The response curve of the photsensor is distinctly non-linear. That's how you can get an accuracy greater than the physical size of the light tube. The cut out circuit looks for a threshold, not just "stop as soon as I see ANY light". If it did that, then indeed the best you could achieve would be the width of the tube, but if the circuit discriminates more, it's not just the tube diameter, but where within the tube diameter the sensor is. A peak detector comes to mind but then it has to see at least one drop from absolute peak before it could tell it has passed the peak point. But even that would be very consistent. Accuracy would be based on the tolerances of the electronic components and the response curve of the detector. You can see in the chart how steeply the response drops off as you move off the 0 angle. And that is just for that one specific part. Check data sheets, choose wisely.

 At least as far as the circuit commanding the motor to stop - there's still the mechnical tolerances in the drive train.

 The decidely non-scientific answer is - it works, we know because of empirical proof. No reason to believe Mel is not telling the truth that his works, but there are also commercial systems that clearly work. I may be way off with the idea that they might use peak detection, but I think that's one way it COULD work.

                                      --Randy

 

                               


Modeling the Reading Railroad in the 1950's

 

Visit my web site at www.readingeastpenn.com for construction updates, DCC Info, and more.

  • Member since
    January, 2009
  • 3,796 posts
Posted by RR_Mel on Wednesday, January 09, 2019 9:36 AM

The hardest part of getting my turntable to work was the hole alignment.  Drilling seven 1/16” holes (super happy I didn’t have more tracks) with the precision alignment in the pit wall wasn’t easy.  Next was prefect alignment with the sensors on the bridge.  Both had to be perfectly centered between the rails as well as the vertical position to match the pit wall holes.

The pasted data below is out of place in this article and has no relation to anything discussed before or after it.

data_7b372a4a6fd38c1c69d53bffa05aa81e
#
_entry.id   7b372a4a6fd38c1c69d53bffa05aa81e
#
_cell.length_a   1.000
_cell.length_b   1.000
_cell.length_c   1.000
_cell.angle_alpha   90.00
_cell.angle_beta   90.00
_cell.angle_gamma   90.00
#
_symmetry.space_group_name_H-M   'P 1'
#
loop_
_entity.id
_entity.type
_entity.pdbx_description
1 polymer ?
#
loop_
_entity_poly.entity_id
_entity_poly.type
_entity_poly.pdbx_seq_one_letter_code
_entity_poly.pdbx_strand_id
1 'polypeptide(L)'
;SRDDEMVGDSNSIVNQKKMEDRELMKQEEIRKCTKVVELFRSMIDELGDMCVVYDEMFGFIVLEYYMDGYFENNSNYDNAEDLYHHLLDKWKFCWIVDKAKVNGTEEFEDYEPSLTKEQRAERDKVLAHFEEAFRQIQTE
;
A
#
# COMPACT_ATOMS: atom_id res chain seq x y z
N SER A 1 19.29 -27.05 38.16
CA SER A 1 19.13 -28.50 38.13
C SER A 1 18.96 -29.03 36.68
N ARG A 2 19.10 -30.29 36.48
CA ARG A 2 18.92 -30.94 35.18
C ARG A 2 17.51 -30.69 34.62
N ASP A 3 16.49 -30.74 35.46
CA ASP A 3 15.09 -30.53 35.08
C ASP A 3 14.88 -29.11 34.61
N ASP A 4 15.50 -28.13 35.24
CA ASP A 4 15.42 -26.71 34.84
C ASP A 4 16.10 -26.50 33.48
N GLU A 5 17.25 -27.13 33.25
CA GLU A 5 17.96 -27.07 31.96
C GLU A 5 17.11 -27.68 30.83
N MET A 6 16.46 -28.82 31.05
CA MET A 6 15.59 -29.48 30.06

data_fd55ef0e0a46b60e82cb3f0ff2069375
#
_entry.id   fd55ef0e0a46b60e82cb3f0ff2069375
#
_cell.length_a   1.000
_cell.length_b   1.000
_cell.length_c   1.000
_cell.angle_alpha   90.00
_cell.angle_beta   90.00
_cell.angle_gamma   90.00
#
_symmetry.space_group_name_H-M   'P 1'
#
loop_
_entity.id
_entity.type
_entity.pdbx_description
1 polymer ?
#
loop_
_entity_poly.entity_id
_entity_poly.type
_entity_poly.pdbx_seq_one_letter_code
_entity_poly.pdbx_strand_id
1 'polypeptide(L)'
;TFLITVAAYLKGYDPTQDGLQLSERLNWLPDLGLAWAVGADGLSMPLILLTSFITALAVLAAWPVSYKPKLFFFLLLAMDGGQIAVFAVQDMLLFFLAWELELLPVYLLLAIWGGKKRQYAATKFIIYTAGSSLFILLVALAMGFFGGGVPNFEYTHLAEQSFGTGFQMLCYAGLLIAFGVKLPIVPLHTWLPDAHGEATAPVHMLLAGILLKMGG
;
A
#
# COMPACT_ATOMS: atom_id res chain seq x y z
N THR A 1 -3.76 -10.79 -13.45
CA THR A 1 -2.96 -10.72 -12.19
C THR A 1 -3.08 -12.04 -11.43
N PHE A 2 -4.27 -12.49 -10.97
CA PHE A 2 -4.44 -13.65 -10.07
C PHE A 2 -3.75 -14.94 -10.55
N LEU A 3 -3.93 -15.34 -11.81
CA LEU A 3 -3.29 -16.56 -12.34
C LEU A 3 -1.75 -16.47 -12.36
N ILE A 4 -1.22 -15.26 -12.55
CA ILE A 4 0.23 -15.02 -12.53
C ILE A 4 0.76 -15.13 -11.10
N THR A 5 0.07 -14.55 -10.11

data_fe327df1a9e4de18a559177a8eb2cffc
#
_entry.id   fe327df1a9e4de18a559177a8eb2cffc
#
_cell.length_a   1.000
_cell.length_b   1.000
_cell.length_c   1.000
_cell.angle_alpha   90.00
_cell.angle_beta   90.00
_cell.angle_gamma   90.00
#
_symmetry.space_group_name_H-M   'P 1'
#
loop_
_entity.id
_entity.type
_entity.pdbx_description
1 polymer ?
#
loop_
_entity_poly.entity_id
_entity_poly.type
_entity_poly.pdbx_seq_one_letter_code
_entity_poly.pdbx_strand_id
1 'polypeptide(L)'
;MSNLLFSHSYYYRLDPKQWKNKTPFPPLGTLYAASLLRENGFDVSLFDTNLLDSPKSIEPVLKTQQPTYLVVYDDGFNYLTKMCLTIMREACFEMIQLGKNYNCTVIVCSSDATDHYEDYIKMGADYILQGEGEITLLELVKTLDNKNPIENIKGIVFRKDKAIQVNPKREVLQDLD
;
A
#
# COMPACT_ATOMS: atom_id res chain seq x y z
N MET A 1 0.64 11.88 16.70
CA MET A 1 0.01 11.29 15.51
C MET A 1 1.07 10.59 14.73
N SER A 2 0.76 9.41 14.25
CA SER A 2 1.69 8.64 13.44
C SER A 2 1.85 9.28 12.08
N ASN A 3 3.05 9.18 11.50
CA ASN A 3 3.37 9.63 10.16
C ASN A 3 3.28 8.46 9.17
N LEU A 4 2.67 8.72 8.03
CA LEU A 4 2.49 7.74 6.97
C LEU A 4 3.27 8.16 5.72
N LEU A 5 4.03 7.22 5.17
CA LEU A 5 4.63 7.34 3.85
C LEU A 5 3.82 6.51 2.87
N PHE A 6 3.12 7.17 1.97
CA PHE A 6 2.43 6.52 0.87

Because I paralleled the sensors both needed to be a matched pair.  Just that took a good amount of experimenting.  I used a Rob Paisley circuit for the optical detection, the sensitivity is adjustable and once set many years ago I’ve never had to readjust it.  I had experienced some problems earlier on using IR detection from interference with the fluorescent lighting so I put a Styrene tube shield in front of the sensors and painted the tube and sensor flat black to prevent leaks.
 
I used P&B 17 series 12 volt 4PDT relays because I had bunches of them with sockets.  I came across a full box (50) of them new in the 70s.
 
Originally I used a 12 position rotary switch to select the track emitter but last year I bought a 24 position rotary switch to replace it.  Both have a stop washer for 8 positions, off and seven tracks.  The 24 position switch looks better on my control panel, 15° spacing.
 
It took what seemed like for ever to get the bridge to cooperate; many take it out and tweak something.  I was determined to have a perfect operating turntable.  This wasn’t my first attempt at building a turntable. I scratch built many over 30 or so years, all had problems.  The only reason I succeeded with this one was that the CMR Kit is the very best kit I ever put together.  The kit came with the Dayton Gear Motor and had I known how nice that motor worked earlier one of my scratch built may have worked.
 
It’s been quite awhile since I put everything together (2008) but I do remember being very frustrated and doing constant redos.  Another tuffy was the sliprings.  I went through a dozen or more 1/16” bits drilling the holes for the wires in the copper washers.  The bits would grab the copper and break.  I made a jig to hold the washers and used my Craftsman bench top drill press on the slowest speed.
 
Once the slipring was assembled it worked perfect first time and I’ve never had a single problem with conductivity to my bridge.
 
The CMR Kit came with a very nice pit rail power pickup system but because of my previous problem trying to use the pit rail for power I built my own system.  I do have to be conscious about track polarity but it is worth having to pop a toggle now and then to have perfect power to the rails.
 
Looking back I’m sure glad I didn’t wait to complete my turntable, there is now way I could do that now.  It is the nicest project I’ve ever done in my 68 year HO model railroading career. 
 
 
 
 
Mel
 
 
My Model Railroad   
 
Bakersfield, California
 
I'm beginning to realize that aging is not for wimps.